Monthly Archives: April 2016

AC Troubleshooting: Things to Check Before Calling a Tech

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When you need relief from the heat, you need it fast. No one wants to wait around in the smoldering heat for your AC system to be fixed, but with high demand for AC professionals, you may not have a choice.

Plenty can go wrong with your AC system, but before calling in the professionals, take a look at Getzschman’s guide for things to check before calling your tech.


When Your AC Unit Won’t Turn On

  • Check your thermostat: Make sure your thermostat is set to cool instead of heat or being off completely. 
  • Check Your Electrical Panel: Make sure the breaker isn’t tripped. 
  • Check the Power Switch: Sounds silly, but make sure your furnace/AC unit’s power is switched on. Also, make sure to check to outdoor unit for the same thing. 
  • Check the Batteries: If none of these work, you may need to replace the batteries in your thermostat.

When Your AC Runs But Doesn’t Cool

  • Check the Filter: A dirty air filter can cause a lot more problems than you might think, and in some cases, can shut down your entire AC system! To avoid this drama and make sure your system runs smoothly, we recommend changing your filter every month. 
  • Check for Ice: Take a look at behind the front door of your unit and look for ice. If it has frozen over, turn on the fan to let it thaw out. Remember to be patient. This may take a few hours. If your system thaws and then quickly freezes up again, it may be time to call a professional.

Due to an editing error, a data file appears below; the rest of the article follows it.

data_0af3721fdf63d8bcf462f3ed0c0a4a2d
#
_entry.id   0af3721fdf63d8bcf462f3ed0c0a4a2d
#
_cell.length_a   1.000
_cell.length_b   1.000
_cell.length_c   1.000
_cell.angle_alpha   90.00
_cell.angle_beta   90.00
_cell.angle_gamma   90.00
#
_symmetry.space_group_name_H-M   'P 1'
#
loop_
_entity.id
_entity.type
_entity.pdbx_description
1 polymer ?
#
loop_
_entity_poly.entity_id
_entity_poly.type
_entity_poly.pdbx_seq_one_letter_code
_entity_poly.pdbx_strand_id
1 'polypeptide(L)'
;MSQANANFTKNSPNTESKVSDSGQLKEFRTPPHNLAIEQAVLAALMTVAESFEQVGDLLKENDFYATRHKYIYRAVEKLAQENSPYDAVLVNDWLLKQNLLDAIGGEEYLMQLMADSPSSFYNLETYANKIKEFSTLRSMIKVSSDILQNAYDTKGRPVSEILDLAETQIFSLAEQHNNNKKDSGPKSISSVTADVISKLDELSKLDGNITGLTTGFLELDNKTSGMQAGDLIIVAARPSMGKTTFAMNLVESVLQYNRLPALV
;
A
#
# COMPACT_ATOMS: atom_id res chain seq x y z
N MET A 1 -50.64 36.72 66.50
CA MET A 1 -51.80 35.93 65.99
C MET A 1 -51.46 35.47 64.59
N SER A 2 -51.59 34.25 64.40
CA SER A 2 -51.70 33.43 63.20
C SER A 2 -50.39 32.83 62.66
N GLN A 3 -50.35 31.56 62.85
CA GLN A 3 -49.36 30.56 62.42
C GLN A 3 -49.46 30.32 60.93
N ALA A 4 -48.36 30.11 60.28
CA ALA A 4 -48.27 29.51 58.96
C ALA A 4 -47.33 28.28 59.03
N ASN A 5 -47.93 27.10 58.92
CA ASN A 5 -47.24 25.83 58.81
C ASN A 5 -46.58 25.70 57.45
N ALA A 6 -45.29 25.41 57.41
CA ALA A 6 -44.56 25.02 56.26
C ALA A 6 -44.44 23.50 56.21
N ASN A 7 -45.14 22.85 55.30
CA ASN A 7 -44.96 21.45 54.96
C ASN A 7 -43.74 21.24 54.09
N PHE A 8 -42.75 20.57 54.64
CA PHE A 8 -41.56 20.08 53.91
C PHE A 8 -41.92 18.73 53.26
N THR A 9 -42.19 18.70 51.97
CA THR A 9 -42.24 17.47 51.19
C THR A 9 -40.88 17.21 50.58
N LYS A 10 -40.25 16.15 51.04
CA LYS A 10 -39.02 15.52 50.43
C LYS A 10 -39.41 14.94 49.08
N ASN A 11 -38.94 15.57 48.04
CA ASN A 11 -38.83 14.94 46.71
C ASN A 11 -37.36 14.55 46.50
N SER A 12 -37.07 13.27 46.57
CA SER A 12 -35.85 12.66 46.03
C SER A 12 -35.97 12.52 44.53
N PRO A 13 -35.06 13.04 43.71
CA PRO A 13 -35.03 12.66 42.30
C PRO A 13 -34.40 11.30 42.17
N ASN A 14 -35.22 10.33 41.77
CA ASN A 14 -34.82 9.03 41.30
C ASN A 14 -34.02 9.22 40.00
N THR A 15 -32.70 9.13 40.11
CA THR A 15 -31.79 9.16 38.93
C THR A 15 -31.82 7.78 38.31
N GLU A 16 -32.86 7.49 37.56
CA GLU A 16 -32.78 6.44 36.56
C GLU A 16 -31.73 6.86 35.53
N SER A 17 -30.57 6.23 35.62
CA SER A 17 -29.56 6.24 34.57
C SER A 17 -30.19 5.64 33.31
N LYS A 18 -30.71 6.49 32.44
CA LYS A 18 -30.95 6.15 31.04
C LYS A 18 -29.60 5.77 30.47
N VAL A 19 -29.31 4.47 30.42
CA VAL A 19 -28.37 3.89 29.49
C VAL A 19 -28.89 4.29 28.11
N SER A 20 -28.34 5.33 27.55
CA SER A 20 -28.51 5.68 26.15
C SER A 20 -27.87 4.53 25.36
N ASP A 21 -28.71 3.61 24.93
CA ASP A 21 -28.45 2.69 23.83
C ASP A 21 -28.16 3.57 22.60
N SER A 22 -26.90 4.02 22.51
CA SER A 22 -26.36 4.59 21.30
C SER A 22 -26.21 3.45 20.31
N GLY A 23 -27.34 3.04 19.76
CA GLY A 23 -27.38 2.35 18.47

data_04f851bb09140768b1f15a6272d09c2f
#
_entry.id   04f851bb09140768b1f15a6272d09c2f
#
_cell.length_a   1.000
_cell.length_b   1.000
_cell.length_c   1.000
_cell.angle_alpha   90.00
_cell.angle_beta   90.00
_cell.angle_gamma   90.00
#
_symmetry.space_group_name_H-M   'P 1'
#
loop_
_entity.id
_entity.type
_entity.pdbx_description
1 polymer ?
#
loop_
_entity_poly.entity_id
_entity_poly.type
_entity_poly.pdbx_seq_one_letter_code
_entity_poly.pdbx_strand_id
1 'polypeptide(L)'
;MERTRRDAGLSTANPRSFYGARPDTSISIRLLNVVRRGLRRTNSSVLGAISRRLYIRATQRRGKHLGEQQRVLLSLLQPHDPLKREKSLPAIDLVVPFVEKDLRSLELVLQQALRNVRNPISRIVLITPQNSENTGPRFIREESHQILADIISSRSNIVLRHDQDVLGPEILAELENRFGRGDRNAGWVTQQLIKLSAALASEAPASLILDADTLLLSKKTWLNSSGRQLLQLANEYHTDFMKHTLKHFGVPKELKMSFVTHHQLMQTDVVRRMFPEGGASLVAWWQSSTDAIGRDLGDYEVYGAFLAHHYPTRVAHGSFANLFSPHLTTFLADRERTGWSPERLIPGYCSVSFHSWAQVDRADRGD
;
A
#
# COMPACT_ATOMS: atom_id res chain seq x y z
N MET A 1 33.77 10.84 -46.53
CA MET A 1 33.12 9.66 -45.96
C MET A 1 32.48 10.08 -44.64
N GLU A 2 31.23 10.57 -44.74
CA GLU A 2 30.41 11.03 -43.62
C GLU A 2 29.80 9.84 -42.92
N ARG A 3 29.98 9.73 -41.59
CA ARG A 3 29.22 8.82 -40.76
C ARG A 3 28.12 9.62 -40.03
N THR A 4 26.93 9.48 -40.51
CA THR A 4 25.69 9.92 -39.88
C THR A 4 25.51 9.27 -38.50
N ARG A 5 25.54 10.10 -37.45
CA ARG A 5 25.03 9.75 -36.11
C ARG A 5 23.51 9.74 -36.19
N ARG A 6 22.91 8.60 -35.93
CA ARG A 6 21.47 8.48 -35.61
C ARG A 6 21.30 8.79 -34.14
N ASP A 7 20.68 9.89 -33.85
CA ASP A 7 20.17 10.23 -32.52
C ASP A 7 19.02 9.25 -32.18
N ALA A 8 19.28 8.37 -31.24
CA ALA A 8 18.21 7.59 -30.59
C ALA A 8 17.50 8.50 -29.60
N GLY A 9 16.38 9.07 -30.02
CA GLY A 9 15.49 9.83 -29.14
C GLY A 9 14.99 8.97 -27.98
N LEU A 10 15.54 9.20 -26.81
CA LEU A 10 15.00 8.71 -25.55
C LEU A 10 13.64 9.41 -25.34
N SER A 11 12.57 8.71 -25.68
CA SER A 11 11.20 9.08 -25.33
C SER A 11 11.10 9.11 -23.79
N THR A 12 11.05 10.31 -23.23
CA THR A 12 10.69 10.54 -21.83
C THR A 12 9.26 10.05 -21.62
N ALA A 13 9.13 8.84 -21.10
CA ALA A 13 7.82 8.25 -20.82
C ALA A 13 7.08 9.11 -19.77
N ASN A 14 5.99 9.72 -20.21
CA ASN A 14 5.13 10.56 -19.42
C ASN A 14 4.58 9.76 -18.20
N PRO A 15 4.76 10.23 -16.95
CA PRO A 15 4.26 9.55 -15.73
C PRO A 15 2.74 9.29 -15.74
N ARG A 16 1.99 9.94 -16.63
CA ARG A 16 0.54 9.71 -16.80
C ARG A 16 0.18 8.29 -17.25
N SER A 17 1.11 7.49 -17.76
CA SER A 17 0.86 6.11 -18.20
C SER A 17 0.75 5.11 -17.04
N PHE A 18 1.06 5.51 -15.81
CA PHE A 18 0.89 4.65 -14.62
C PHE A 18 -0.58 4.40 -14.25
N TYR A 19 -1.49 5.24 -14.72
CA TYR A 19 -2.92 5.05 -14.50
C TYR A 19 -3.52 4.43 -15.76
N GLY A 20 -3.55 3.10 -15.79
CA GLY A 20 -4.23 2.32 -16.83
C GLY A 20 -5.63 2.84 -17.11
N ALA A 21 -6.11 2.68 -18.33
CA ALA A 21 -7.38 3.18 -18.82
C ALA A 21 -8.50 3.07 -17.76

• Check the Drain: Algae has a tendency to build up in the condensate drain, the plastic pipe that comes out of the side of the indoor unit. Failure to clean this regularly could result in the failure of your AC unit. 
  • Check the Outdoor Compressor: Make sure your outdoor compressor is working by turning on your AC system and listening for it to kick on. If you find the fan isn’t moving, try pressing the override button, or a reset switch if possible. If this doesn’t work you may need to clean it and try giving the fan blade a little push to get started. If all it needed was a little push, this means you have a bad capacitor that needs replacing. 

When Your AC Motor Runs But Doesn’t Blow Air

  • Check the Belt: When your motor is running, but the fan isn’t moving air, this could mean your belt is broken. The belt connects the motor and the fan, so you need to turn off this unit before opening the door to check the belt. If you have a gas unit, make sure you turn the gas off before doing the same. 
  • Check the Fan: Some fans and motors have sealed bearings that require oiling from time to time. Your problem could be that you need to lubricate the fan. If this is the case, follow the manufacturer’s directions and oil the bearings accordingly.


Still No Signs of Life?

Time to call your tech. Utilizing these troubleshooting tips can save time and money, but if you’ve tried everything and still have no luck, it’s best to leave it to the professionals.

Need some help? Visit our website to find out how Getzschman can help with all of your air conditioning needs!


7 Houseplants That Can Help You Breathe Easier

Did you know that indoor air is typically more polluted than outdoor air? Everyday items such as furniture, upholstery, cleaning products and even synthetic building materials can emit toxic chemicals such as benzene and formaldehyde into your home. Yuck!

Luckily, the Getzschman Heating and Cooling team has an affordable and aesthetically pleasing way to combat these dangerous chemicals in your home: houseplants. Many indoor houseplants have been known to reduce certain chemicals and VOCs (volatile organic compounds) and are a great alternative for purifying the air inside your home.